Nomi is in the hospital ER. A white haired hospital chaplain is stroking her hair and Wendy is doing the same. I’m overwhelmed with the sights, sounds. The smells. It’s almost like a dream. When I got there, the life-flight nurses from Palmetto Health Richland had arrived, and were barking orders in a flurry of activity surrounding Nomi. We are at the head of the gurney, still stroking her hair. I’m not sure if I had fully comprehended the enormity of the situation, I may have been in shock. She was intubated, and as I leaned down to kiss her forehead I remember the smell of the rancid water in her sweet golden hair. I remember thinking that I couldn’t do it. I can’t. Bells. Alarms going off. Nurses rushing. Tubes. That smell. Wendy, standing as strong as she could. Glancing at the chaplan, then Wendy. Then Nomi.
Sometime after the accident, we got a FB message (I think. It may have been an e-mail) from one of the nurses asking who the stranger was. Tall older black man in a trench coat, with a straggly white beard and white hair. Arms lifted to heaven, tears streaming down his face. Crying out to heaven “for the baby”…
Skip forward. Months later. I’m having a conversation with one of our worship team musicians and I relate the “stranger story” to her, along with sharing what Wendy found on our visit to Naomi’s bedside after coming off life support. She’s visibly moved. She tells me her daughter saw an older black man in a trench coat loitering in front of a grocery store. He looked old, weatherbeaten. White hair. White unshaven beard. She gave him 5 dollars after offering some words of encouragement. She saw him again, several days later, and tried to give him more money. He told her “No. I won’t accept it. You have blessed me, and I am here to bless those that bless me.” She related that the man then told her he was an angel. She left him there, presumably so he could see just who would pass the test he had constructed. Many of you by now will be thinking that he was just an old black man in front of a store, collecting money from the generosity of others. Using religion and the beliefs of others to garner meal money for himself. Once upon a time I may have thought the same.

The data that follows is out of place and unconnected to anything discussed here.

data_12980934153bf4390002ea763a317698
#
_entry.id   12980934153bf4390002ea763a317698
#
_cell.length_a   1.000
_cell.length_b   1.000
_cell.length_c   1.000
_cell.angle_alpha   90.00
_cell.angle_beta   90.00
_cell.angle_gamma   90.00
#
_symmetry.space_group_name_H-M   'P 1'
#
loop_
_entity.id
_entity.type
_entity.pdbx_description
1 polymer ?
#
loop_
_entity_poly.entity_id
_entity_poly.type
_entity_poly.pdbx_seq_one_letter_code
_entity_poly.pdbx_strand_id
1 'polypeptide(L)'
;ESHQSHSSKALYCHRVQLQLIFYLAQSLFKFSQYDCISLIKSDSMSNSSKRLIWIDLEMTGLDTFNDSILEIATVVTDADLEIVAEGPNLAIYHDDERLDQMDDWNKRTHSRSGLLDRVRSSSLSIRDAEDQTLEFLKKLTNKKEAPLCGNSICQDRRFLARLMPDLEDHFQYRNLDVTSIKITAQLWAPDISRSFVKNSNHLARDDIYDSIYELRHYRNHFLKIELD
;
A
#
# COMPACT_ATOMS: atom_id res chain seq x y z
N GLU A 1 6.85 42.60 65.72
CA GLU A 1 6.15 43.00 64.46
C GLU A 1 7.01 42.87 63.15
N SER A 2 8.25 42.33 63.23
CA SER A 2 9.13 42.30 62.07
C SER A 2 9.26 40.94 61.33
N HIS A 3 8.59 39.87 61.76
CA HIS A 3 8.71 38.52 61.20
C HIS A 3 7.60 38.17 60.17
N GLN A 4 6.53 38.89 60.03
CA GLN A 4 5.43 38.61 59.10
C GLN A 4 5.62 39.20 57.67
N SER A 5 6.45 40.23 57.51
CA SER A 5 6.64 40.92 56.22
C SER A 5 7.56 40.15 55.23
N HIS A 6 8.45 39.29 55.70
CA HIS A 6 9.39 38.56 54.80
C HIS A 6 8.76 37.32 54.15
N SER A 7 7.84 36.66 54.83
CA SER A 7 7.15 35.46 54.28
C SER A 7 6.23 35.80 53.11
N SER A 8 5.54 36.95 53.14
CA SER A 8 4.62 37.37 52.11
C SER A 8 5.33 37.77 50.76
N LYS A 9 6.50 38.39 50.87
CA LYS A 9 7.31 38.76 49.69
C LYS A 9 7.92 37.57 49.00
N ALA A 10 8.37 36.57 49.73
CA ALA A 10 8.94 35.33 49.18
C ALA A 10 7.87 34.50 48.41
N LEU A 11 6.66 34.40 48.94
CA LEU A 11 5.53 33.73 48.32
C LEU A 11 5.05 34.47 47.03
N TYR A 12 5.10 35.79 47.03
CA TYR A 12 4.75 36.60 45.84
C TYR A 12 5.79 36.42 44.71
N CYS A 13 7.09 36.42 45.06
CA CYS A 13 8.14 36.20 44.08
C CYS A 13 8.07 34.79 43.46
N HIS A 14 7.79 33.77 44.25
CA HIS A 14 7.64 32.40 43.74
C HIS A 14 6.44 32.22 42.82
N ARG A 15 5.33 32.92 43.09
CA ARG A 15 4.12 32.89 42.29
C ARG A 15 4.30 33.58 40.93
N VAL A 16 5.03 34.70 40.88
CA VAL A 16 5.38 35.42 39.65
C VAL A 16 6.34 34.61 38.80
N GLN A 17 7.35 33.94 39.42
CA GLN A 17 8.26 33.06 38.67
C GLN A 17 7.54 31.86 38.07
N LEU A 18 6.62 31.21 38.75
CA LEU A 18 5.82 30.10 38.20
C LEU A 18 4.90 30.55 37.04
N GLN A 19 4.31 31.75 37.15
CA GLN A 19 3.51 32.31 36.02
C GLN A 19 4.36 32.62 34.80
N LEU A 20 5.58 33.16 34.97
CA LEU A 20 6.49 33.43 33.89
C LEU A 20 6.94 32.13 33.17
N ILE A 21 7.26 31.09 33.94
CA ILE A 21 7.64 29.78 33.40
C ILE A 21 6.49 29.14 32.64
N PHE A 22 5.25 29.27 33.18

But here’s the thing: When Naomi was taken off life support, Wendy and I were in a hurry to go see her one morning after the nursing shift change. No one is allowed on the floor during shift changes and we were at Ronald McDonald House in Columbia, SC. We hurriedly pull into a parking space (up close too) and Wendy opens the door, and steps out of the car. Directly onto a five dollar bill.
Revelations 8:1 “Then I saw the seven angels who stand in the presence of God” … Nomi’s angel had been visiting. We believe it.